The Author’s Guide to a Successful Book Cover

Over the last 17 years, I have had the privilege of working with many, many authors. One thing I am constantly hearing from them is that their cover design is “out of their hands.” I am, of course, referring to those authors who choose the publisher route – someone who is self-publishing will have as much control over their design as they want. But for those authors who choose to publish – whether you use a traditional publisher, a vanity publisher, or anything in-between, many authors are given the impression that the cover design has nothing to do with them. They are essentially told, You write the words, and leave the designing to us.

Well, good news. As an author, you DO have a voice. The key is using it and using it in a constructive way. I work with many publishers, and cannot tell you how many times I have changed a cover because of an author’s comments. So how do you do it? How do you tell the publisher what you want in a cover and get them to listen to you? And if you are self-publishing, how should you approach your cover designer so you can get the best results out of him/her?

Here are 3 basic steps. Follow these steps, and you are guaranteed a great cover – one that better represents your voice, content, and vision.

Step One: Understand what makes a good cover

The first step is to make sure you have a basic understanding of what makes a cover well-designed. The good news is that design is mostly subjective, so there are not so many rules to learn here. A good cover has these 3 basic qualities:

  • It catches the reader’s eye.
  • It captures the essence of the book.
  • It is recognizable as belonging to a certain genre.

As the very talented book designer Chip Kidd put it – “A book cover is a distillation of the content, almost like what your cover would look like as a haiku.”

Something important to keep in mind is that beyond these three very basic elements, anything goes, and much is open to interpretation. Even the “essence of the book” is open to interpretation – what you feel is the crux of your book may not be what the publisher feels is the main point that should be emphasized.

Step Two: Find sample covers

Now that you have a basic understanding of what you need in a cover, the next step is finding sample covers to show your designer or publisher. Find examples of covers you like, but also covers you don’t like, and make notes about what you like or dislike about each cover and why. The more examples you can bring with you, the better understanding the designer will have about exactly what it is you are looking for.

Step Three: Put together a creative brief

This step is probably the most important because here is where you are going to try and communicate with the designer or publisher what it is you want. Make sure to be as clear as possible, and as detailed as you can. Communication is key – you want to make sure that the publisher or designer has a very good idea of what you want before they start.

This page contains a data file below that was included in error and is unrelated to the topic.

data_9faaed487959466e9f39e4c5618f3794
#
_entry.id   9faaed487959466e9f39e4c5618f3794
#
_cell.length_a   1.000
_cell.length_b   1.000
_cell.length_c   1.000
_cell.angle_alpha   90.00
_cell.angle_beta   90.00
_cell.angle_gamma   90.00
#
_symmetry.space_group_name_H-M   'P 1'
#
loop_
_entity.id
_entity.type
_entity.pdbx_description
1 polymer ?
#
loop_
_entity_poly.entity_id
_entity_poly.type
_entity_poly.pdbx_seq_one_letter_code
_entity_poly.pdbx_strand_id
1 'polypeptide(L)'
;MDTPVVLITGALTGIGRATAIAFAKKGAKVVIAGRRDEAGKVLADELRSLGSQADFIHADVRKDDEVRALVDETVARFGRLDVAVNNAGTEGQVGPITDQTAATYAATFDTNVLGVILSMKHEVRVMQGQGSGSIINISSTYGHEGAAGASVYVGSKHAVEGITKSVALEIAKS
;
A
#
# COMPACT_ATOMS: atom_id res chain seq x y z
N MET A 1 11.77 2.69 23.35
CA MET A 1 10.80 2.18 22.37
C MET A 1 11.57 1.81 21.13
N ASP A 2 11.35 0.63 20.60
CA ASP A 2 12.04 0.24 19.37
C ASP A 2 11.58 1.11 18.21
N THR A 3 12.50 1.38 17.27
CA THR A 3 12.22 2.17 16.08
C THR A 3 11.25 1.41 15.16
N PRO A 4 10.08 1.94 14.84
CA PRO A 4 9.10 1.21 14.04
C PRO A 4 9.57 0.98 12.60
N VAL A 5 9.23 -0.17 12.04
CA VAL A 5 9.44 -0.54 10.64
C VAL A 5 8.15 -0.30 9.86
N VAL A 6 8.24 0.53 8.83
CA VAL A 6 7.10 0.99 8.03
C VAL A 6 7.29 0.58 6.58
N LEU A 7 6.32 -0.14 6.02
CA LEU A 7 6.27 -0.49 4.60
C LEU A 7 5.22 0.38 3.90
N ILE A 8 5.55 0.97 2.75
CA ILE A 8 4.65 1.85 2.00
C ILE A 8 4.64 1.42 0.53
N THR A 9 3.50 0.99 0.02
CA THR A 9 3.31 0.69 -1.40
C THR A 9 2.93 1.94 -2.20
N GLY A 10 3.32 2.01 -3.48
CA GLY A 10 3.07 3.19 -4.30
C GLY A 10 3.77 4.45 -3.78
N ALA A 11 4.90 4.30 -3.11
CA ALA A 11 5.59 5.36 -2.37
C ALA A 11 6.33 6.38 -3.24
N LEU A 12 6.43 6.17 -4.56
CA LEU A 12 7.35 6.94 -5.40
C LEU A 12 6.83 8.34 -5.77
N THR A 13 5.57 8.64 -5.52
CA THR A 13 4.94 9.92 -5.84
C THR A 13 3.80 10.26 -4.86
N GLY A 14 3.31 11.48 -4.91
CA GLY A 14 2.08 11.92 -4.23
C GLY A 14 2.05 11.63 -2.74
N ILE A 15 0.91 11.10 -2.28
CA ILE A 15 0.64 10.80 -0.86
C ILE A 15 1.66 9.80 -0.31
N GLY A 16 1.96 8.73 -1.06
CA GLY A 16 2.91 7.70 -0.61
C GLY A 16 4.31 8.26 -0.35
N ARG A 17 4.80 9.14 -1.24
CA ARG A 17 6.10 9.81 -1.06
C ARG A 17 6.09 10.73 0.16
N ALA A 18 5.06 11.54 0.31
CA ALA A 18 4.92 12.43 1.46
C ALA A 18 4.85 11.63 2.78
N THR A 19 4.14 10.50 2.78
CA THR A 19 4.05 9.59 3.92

Make sure your brief includes the following information:

  • The list of covers that you put together is Step Two, together with your reasons as to why you feel each cover is successful (or not)
  • Your target market – be as specific as you can here. “When I wrote this book I was writing to a 14-year-old girl in the ninth grade who attends public school in a small town.” This does not mean that only 14-year-old girls who fit this profile will read your book – it means that when the designer sits down to design your cover, they will have a good idea of where to start and what direction to go in.
  • What kind of feelings should your cover evoke? Nostalgia? Friendship? Warmth? Love? Fun? Playfulness? Sadness? Horror? Curiosity?
  • A description of your book. Sometimes designers gain as much from hearing about how you describe the book as from reading the book itself. It helps us to pinpoint what parts of the book you feel are relevant and important.

If you come to your designer or publisher armed with this information, you will be much better prepared to critique the design they come back to you with, and you will end up with a much better cover.

Good luck with your next book!

FREE DOWNLOADThe Author's Guide to Working with Illustrators

Learn everything you need to know about hiring and working with illustrators for your next book.

This site is protected by reCAPTCHA and the Google Privacy Policy and Terms of Service apply.

Leave a Comment

The reCAPTCHA verification period has expired. Please reload the page.

This site uses Akismet to reduce spam. Learn how your comment data is processed.